EU leaders proclaim support for Balkans, but are weary over membership

The EU met in Sofia for its first Western Balkans summit in 15 years

TOPSHOT - Bulgarian Prime Minister Boyko Borissov (L) shakes hands with French President Emmanuel Macron (R) during an EU-Western Balkans Summit in Sofia on May 17, 2018.  European Union leaders meet their Balkan counterparts to hold out the promise of closer links to counter Russian influence, while steering clear of openly offering them membership. / AFP / Ludovic MARIN
Powered by automated translation

EU leaders have met in the Bulgarian capital of Sofia for the first EU-Western Balkans summit in 15 years.

Assuring the states of the former Yugoslavia that a path to membership was still open, the EU leaders said the pro-Western alignment was a priority.

"I am convinced that the EU is the only partner that cares genuinely about the stability of the entire region and a prosperous future for its peoples,” said Donald Tusk, the president of the European Council.

The gathering came at a time when the bloc is deeply divided over its future, as the UK is poised to depart next year. On the agenda were trade, technology and security cooperation, but for many, the question mark over the EU’s future was impossible to avoid.

“The EU is determined to strengthen and intensify its engagement [with the Western Balkans],” said a communique issued after the summit.

In public some European leaders played down the chances of a quick accession for the six Balkan states not in the EU while others warned of the dangers of losing the region.


Read more


French President Emmanuel Macron said he was “not in favour of moving toward enlargement before we have all the required certainties and before genuine reform has been made" even as he added that the Balkan states should be anchored in the bloc.

Austrian Chancellor Sebastian Kurz warned other countries would fill the void if the EU held back. "If there is no European perspective in the Balkans, then the Turkish influence and other influence becomes stronger and stronger. We don't want that to happen."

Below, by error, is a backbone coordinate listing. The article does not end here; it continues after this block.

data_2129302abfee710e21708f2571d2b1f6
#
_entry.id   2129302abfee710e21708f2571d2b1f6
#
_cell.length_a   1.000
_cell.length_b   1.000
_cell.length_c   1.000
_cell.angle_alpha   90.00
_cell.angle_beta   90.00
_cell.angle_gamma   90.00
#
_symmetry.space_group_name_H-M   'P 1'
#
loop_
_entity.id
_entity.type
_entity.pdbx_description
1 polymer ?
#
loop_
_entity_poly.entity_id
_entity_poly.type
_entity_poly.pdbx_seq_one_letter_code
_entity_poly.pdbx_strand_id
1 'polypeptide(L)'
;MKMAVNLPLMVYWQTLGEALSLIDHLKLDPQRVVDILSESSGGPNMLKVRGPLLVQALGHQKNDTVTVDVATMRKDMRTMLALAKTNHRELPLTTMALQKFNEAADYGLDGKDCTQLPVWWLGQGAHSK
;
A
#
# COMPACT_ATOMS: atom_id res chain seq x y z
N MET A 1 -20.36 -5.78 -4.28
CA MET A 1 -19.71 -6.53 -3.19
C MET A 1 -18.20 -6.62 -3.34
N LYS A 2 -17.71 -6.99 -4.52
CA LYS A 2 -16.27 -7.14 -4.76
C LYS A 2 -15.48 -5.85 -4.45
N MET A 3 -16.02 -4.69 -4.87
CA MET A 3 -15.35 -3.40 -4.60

German Chancellor Angela Merkel also played down Balkan membership of the EU. “I do not think 2025 is a realistic date for the EU enlargement. More important is the progress that has been achieved by the candidates,” she told reporters.

The summit was also marred by long-standing frictions both within and between the Balkan states and the larger bloc.

A dispute between Greece and Macedonia over the Greek province of Macedonia -- whether the country’s name implies a claim to the Greek province -- has been enough to see Greece block Macedonia's membership of the EU in recent years. Officials from the two countries have been locked in talks over the issue.

Greek Prime Minister Alexis Tsipras told reporters that the differences had not been resolved. "I believe we have covered a major part of the distance, but there is still distance to cover," he said.

Meanwhile, Spanish Prime Minister Mariano Rajoy, was notably absent after he announced he wouldn’t share a table with Kosovan representatives. Madrid is one of the few countries that doesn’t recognise Kosovan independence from Serbia – declared in 2008, amid fears it could set a precedent regarding the Catalan region of Spain.